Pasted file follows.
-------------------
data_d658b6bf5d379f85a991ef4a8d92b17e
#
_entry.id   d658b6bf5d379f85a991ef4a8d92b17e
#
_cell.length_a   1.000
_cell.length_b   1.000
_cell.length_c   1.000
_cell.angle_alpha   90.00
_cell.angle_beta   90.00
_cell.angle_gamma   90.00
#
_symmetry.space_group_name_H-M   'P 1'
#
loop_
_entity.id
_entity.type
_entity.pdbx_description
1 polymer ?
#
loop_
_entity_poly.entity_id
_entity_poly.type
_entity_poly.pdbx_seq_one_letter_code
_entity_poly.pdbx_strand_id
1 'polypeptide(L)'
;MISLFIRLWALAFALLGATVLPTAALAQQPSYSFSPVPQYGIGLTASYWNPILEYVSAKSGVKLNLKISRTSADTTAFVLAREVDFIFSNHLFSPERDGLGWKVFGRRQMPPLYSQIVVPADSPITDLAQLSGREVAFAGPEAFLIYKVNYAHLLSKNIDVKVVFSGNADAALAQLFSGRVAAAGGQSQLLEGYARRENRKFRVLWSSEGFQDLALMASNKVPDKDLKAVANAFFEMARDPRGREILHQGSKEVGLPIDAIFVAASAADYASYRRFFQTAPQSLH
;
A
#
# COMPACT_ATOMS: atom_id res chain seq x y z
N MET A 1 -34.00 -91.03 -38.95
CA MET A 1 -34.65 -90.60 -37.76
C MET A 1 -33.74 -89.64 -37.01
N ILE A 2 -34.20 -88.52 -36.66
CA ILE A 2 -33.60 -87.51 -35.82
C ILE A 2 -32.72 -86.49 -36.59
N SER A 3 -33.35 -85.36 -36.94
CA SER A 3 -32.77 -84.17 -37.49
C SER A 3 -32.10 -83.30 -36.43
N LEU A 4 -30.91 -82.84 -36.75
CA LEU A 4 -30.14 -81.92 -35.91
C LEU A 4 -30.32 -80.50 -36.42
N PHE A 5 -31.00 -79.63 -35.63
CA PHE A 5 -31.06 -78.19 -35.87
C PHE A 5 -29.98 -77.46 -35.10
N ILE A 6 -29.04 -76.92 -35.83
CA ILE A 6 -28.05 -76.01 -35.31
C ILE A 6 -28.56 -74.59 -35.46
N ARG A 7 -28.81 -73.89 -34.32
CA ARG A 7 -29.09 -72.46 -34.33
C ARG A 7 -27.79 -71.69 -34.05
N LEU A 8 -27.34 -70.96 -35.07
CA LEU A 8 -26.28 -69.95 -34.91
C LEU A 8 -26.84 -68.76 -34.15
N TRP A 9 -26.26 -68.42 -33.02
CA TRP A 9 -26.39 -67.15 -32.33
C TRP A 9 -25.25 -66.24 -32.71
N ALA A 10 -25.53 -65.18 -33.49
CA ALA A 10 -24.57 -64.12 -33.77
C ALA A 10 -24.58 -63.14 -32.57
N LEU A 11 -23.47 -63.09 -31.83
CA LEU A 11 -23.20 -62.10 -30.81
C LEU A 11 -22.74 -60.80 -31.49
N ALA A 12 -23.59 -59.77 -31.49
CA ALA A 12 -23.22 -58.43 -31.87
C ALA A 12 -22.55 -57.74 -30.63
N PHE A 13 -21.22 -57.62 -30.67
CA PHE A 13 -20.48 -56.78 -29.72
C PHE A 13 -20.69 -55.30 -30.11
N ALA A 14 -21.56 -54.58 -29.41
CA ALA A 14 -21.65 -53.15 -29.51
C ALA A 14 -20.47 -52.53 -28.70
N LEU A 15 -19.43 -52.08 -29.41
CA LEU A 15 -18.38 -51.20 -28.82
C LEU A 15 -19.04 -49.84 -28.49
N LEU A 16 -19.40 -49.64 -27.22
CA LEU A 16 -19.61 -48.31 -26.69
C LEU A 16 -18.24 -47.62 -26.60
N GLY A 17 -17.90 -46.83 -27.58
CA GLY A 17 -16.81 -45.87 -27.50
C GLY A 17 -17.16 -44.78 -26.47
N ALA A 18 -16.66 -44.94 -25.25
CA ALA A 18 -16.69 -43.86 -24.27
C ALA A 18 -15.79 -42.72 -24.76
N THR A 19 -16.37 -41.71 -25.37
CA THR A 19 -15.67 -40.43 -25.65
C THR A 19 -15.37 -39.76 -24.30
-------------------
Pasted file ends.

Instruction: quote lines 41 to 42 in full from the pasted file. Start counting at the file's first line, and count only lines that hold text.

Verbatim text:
CA LEU A 4 -30.14 -81.92 -35.91
C LEU A 4 -30.32 -80.50 -36.42